Bedford Square, 14:30, 5th March 2016
Cold grey dampness set the scene for Glasgow. The cafe that microwaved my almond croissant set the scene for being trapped in the tourist trail. It was time to explore!
- George Square.
The beautiful gardens in the middle were locked, but the magnificent London planes rose up into the sky, pillars from the earth. None held Sir Walter Scott — they needed no such gilding. The other four statues I found — at each corner of the square taking the form of ornate lampposts. Each stood alone, guardians at the gateway Narnia. History oozed through the square, buildings blue with plaques in neat little rows commemorating the illustrious residents of old.
2. Gallery of Modern Art
The building was striking, boasting impressive concrete work for 1827. The stark brutalism of the structure contrasted with the Georgian townhouses around it — I longed to see inside, what treasures it might hold. Instead, I was accosted, “Are you a student?” “No.” “Are you a tourist?” “Er…” I went on to explain my quest, and was met with excitement and enthusiasm. We discussed how the idea could be carried on before I bounded off, grinning from ear to ear.
3. Hutcheson’s Hall
The building was a classic townhouse, but the detailing was intriguing. The myriad patterns in the windows, railings and fanlight made a pretty picture, while the gate took metalwork to another level. Much as I dislike spikes, if you’re going to have them, at least have the decency to cast each one as a bird.
4. Corinthian Bar
The guide book was right about the “extravagant interior”. The glass roof curved away, casting triangles of bright sunlight over the clean stone, classical porticos and (sadly ionic) columns. The the scale was overwhelming, as people scurried ant-like through the vast atrium, or paused in wonder. Definitely one hell of a bar.
5. Trades Hall
Now given over to fine art and dentistry, the Trades Hall forms part of a quiet courtyard. Though more subdued than Robert Adam’s typical work, the simplicity of the building held firm. A minute’s walk from the chaos of Tottenham Court Road and the hoards at the Corinthian Bar, this made a quiet interlude, a breathing space. Pause.
6. Tobacco Exchange
The hub of the old tobacco industry, surrounded by the wealth-generating warehouses of the Tobacco Lords, this insignificant building belies its grand past. Now a tagliatelle exchange, the Italian flag replicated in the street furniture, its past has slipped away.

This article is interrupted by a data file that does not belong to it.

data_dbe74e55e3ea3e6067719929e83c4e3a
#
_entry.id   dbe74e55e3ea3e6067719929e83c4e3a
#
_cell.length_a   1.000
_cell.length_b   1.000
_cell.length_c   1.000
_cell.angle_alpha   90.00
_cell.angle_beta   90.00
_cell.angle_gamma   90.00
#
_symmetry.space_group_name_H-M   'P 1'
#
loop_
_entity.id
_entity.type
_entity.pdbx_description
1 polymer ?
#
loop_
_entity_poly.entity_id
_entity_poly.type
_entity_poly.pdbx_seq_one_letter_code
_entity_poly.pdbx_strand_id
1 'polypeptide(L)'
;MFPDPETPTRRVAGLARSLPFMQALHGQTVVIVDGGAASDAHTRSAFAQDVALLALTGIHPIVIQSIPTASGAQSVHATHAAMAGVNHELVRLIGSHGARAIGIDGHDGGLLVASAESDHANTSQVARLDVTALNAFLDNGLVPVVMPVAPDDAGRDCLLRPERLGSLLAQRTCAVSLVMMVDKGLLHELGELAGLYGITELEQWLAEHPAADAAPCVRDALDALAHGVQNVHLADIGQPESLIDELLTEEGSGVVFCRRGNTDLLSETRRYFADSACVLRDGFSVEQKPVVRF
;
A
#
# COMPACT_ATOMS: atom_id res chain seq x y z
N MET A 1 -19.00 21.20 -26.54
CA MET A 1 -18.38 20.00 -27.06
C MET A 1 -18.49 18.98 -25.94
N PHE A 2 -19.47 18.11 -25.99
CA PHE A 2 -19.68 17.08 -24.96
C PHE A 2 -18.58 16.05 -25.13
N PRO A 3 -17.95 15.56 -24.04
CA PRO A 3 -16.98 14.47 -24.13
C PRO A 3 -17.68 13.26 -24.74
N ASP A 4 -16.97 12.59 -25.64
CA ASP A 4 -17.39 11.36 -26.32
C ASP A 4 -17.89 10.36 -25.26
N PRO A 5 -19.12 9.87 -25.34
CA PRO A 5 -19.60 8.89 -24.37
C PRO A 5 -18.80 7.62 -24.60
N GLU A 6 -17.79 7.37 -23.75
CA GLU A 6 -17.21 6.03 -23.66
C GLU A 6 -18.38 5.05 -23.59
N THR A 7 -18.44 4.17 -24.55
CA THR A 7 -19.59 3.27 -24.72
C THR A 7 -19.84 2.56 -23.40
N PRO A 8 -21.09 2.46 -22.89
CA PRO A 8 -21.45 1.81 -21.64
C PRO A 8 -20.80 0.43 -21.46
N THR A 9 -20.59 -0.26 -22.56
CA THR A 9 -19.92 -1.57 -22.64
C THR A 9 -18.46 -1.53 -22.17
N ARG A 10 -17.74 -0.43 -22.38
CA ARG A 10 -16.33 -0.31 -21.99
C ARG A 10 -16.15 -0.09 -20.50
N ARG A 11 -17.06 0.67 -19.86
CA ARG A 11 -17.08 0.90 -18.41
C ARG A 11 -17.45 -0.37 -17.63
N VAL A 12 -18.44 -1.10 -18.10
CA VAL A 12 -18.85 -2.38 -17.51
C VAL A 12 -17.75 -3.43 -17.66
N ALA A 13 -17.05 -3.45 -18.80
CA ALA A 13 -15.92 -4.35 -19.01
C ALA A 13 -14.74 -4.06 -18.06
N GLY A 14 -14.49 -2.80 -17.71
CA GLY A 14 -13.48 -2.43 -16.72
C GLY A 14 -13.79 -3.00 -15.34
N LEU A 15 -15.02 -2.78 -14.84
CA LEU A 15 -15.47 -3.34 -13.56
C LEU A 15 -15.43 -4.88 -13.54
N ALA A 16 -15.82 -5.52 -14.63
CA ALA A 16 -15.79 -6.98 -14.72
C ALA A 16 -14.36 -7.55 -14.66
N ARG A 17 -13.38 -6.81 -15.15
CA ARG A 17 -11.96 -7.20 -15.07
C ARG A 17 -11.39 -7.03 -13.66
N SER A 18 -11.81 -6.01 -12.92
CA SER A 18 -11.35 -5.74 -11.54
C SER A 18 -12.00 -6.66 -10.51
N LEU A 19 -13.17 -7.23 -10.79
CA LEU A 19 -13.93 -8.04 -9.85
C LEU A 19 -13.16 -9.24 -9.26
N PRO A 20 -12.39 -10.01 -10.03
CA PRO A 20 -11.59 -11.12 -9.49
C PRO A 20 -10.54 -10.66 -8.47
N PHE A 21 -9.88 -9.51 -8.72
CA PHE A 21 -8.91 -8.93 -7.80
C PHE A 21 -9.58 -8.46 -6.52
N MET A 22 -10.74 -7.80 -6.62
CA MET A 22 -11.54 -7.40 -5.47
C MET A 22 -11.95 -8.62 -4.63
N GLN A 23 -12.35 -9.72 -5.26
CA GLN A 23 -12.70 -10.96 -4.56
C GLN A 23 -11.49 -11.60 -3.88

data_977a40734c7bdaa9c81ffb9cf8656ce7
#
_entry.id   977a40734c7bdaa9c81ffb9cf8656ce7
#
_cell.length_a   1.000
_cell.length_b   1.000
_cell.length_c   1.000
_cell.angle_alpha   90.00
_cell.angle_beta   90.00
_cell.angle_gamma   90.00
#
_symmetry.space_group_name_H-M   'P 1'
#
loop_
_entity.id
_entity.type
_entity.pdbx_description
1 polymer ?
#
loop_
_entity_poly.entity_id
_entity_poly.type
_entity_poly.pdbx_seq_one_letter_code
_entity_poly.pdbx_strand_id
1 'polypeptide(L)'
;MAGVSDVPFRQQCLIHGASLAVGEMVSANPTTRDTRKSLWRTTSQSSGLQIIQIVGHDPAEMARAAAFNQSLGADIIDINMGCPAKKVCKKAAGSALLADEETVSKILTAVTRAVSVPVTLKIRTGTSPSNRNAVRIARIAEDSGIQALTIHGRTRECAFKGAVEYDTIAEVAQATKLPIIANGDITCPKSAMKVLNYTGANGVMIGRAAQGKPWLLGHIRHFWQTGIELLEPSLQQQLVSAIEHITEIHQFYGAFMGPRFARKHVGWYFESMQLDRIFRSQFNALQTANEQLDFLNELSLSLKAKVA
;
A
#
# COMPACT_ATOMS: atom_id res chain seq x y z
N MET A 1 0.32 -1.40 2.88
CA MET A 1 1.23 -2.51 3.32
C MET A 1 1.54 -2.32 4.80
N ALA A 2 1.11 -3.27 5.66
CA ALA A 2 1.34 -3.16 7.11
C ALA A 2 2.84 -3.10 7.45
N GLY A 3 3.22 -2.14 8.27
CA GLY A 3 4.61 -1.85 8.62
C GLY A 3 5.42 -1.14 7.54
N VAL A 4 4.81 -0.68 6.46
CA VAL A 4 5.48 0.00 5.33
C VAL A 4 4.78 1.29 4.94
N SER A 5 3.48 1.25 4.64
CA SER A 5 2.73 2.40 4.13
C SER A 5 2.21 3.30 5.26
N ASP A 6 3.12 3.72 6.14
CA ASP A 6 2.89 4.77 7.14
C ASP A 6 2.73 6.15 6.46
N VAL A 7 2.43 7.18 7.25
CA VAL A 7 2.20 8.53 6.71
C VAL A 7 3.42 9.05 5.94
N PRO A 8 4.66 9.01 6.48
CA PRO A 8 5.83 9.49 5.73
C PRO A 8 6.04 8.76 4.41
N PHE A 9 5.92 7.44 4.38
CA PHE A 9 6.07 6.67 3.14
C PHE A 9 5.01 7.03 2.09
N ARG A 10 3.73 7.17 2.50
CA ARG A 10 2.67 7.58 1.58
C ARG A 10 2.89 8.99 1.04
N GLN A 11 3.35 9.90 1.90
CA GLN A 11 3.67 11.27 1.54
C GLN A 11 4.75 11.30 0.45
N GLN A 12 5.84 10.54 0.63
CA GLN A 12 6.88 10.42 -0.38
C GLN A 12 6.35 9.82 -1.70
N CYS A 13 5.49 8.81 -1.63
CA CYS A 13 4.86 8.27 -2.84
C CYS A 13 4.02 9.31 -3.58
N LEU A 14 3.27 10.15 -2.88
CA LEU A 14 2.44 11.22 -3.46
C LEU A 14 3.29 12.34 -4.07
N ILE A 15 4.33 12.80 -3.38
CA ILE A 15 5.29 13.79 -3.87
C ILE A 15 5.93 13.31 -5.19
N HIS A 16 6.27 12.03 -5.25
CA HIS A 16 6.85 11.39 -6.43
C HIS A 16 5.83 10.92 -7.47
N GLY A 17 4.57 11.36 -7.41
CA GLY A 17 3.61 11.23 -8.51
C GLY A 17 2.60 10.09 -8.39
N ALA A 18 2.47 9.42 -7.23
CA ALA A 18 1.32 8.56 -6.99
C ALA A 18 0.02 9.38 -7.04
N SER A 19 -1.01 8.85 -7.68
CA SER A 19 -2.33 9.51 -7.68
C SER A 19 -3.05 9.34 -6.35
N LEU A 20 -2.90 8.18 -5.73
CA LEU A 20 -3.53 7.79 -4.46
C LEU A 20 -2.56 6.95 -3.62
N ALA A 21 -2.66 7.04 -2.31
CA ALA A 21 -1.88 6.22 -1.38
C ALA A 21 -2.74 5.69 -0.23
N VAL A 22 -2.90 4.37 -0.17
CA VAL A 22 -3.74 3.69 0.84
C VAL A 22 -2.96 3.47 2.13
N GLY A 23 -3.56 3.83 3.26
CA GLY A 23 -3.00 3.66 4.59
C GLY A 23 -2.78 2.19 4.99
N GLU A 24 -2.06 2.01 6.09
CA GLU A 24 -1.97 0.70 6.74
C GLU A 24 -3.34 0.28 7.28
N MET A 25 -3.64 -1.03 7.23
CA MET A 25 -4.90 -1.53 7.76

7. Sheriff Court
Glasgow’s former town hall, this massive building fills a whole block, gleaming white, squatting like an overfed banker hoarding their bit of land. I found a playground in the square in front of it, and had some fun pretending to surf in the city centre.
8. Merchant Square
The city’s old fruit market is transformed from a place of commerce to a place of equality, rights and unity. The modern office building offers a glass and concrete front, a gentle curve announcing the entrance to a fairer world. The phone box opposite advertises the girls trying to eek out a living in an industry with no workers’ rights.
9. Glasgow Cathedral
The squat prefab hides behind a thick hedge, peering out onto the road, fearful of being noticed. The green roofs give it camouflage from above — this celebration of the wonder of God is the master of how not to be seen. The tower of a church on a nearby hill catches the sun, laughing at its lowly cousin.
The city of the dead, beyond the cathedral, offers a more intricate experience. Now empty tombs nestle by stone walls, memorials and temples brim with colour in a celebration of the life that came before. Even in winter, the place is rich in life. A magnolia shares its white blossoms, as crocuses and daffodils brighten the lawns. Children play, with adults at hand but out of sight — it is safe here, with the dead watching over them. If ever a place spoke of immortality of spirit, it was here, as new life springs from every stone.
And this is the first time I went on a tour of Glasgow. Over a decade ago...